The Bar has changed in the intervening period. The office of Queen's Counsel has been abolished in New South Wales, Queensland and the Australian Capital Territory. It was abolished in the Northern Territory; but then restored. In the abolitionist jurisdictions, leading counsel have not disappeared. They have simply been renamed "Senior Counsel". The proud old title, it seems, will gradually die out there. Now appointees are often reputed by the number of trolleys of books and exhibits which follow them, and their silken robes, into court. Somehow the retinue which gathers around the advocate seems to have expanded. The facilities in which barristers are housed have certainly become more grand, and therefore presumably more expensive to rent. It may not be unconnected, but there has been a large increase in the number of litigants in person appearing in the courts. This phenomenon, which has reached the High Court itself, imposes great strains on the court system and on the judges who preside in it. Courts of our tradition do not work efficiently where those arguing before them lack the knowledge and discernment that comes from legal training and court experience.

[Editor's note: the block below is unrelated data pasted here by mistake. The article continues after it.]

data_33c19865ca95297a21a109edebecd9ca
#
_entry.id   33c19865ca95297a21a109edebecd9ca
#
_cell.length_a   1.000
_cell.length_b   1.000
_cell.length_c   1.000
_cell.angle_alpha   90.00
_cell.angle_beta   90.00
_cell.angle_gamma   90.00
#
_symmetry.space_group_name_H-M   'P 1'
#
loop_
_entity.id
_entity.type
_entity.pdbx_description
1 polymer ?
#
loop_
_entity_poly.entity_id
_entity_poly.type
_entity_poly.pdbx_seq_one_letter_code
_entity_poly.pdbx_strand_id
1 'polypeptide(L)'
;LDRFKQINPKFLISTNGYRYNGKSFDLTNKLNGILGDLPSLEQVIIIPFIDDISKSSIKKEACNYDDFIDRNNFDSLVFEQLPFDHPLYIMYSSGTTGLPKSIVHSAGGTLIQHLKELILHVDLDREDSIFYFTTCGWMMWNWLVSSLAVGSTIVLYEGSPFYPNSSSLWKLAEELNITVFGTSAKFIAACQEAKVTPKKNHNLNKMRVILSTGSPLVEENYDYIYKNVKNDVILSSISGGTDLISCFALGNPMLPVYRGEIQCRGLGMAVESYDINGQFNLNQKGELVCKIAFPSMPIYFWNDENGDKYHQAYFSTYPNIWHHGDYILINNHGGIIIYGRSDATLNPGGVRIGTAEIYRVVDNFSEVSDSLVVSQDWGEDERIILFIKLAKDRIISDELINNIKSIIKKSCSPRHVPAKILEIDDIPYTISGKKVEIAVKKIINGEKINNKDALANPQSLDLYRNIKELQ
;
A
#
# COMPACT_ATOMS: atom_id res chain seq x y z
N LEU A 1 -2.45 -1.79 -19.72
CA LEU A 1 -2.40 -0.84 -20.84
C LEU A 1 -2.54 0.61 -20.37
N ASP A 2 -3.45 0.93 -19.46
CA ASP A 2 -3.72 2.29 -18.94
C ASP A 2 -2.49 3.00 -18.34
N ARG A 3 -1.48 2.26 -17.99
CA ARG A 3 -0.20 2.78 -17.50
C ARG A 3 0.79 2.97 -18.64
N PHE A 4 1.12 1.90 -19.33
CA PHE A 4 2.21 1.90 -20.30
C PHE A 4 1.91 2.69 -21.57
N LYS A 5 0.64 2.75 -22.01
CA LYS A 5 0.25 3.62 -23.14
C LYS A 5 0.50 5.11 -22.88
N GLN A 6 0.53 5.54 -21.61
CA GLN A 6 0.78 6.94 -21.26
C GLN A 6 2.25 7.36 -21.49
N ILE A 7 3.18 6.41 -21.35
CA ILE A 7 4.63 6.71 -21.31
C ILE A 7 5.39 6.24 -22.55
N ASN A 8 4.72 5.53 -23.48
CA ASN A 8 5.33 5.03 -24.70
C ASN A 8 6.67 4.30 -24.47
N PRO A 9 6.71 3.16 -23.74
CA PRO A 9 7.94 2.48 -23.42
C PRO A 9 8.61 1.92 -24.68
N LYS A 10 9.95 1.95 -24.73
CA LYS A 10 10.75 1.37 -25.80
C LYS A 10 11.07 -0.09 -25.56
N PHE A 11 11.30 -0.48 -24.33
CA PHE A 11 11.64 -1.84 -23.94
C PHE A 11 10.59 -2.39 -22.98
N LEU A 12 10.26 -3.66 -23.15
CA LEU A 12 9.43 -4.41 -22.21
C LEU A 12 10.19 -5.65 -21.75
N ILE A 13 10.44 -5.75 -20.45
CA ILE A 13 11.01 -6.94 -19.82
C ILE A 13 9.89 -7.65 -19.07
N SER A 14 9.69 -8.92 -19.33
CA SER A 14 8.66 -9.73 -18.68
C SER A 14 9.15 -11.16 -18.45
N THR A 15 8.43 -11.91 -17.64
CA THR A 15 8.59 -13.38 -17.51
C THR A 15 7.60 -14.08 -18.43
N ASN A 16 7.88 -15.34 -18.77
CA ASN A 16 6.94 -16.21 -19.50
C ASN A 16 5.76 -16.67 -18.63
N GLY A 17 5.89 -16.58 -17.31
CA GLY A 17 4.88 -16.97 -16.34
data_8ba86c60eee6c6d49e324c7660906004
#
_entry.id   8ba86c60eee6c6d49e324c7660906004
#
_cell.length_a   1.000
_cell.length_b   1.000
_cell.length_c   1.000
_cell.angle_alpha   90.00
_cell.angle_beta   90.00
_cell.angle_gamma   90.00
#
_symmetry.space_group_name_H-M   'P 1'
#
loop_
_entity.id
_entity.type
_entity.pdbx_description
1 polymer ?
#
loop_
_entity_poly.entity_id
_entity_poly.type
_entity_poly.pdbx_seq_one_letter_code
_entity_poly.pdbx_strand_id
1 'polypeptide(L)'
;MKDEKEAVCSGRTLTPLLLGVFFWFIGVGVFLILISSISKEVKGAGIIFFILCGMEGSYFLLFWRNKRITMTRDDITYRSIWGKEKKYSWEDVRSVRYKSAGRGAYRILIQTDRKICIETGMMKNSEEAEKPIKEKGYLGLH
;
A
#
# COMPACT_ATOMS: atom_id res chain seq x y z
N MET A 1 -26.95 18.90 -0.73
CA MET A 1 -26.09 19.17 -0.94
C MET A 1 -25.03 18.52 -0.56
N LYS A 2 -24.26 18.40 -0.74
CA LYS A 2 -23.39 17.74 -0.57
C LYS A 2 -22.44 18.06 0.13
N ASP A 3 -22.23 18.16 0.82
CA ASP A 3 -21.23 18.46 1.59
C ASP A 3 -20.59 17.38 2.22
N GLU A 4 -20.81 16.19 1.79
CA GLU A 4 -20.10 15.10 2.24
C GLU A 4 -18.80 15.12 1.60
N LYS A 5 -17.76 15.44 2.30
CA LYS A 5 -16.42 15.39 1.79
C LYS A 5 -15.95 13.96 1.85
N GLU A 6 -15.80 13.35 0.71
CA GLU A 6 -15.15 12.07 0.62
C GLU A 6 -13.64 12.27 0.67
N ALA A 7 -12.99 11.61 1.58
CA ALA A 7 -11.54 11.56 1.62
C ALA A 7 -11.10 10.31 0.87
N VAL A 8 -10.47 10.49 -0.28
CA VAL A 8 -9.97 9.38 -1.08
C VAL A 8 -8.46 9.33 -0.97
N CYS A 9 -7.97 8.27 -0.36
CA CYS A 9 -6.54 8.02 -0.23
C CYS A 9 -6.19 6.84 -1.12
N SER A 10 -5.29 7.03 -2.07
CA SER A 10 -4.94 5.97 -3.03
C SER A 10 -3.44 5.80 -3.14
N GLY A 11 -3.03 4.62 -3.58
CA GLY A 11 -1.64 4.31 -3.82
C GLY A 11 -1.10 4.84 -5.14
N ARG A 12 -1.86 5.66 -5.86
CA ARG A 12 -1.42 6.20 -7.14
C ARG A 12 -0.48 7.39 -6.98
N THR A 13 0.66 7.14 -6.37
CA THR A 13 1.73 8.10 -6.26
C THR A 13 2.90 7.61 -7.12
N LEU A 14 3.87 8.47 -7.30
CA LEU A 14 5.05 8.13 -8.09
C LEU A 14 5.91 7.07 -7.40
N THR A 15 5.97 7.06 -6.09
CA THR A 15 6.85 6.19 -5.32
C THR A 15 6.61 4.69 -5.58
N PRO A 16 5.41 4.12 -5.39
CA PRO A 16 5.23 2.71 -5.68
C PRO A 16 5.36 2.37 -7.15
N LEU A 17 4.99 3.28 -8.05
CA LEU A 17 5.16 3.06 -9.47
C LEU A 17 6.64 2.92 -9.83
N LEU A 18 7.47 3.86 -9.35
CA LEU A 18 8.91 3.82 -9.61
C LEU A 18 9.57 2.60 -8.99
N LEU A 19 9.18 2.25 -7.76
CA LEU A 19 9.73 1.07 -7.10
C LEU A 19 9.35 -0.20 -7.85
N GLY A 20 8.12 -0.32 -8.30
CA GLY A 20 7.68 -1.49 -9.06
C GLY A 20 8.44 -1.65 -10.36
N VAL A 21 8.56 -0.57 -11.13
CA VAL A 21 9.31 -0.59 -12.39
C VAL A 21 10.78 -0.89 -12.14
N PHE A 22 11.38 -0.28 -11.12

The work of the advocate has changed in twenty-five years. An increasing proportion of that work is now performed in writing. Because documents can be read five times more quickly than the equivalent words can be spoken, there has been a trend away from persuasion performed in public in an open court to that written down for absorption in the judicial officer's private chambers. The merits of public argument and decision have had to give way to the pressures of court business. A price must be paid in this. The daily demonstration in public of the manifest fairness of the court's proceedings was a great merit of the old system.


The work of solicitors has also changed in twenty-five years. There has been a growth of the mega-firms; the development of a national and even international profession; and the decline of the monopoly in land title conveyancing which has always been the staple of the practising solicitor in Australia. The introduction of time charging has altered radically the way many lawyers now go about their work. It promises to alter the relationship between the lawyer and the client. As Chief Justice Gleeson has pointed out, it can sometimes amount to a reward for the slow thinking practitioner who lacks basic knowledge in the field of law in question 32 .




Although social change, the media, higher levels of community education and expectations and other forces have altered the world of the judiciary and of the legal profession from that which we inhabited a quarter of a century ago, technology is certainly one of the most powerful engines of change. The use of video links for court and tribunal hearings is specially suitable for a country the size of Australia. In 1974 telephones would occasionally be used to secure immediate injunctions from a judge, but the use of telecommunications in the business of the courts was rare indeed.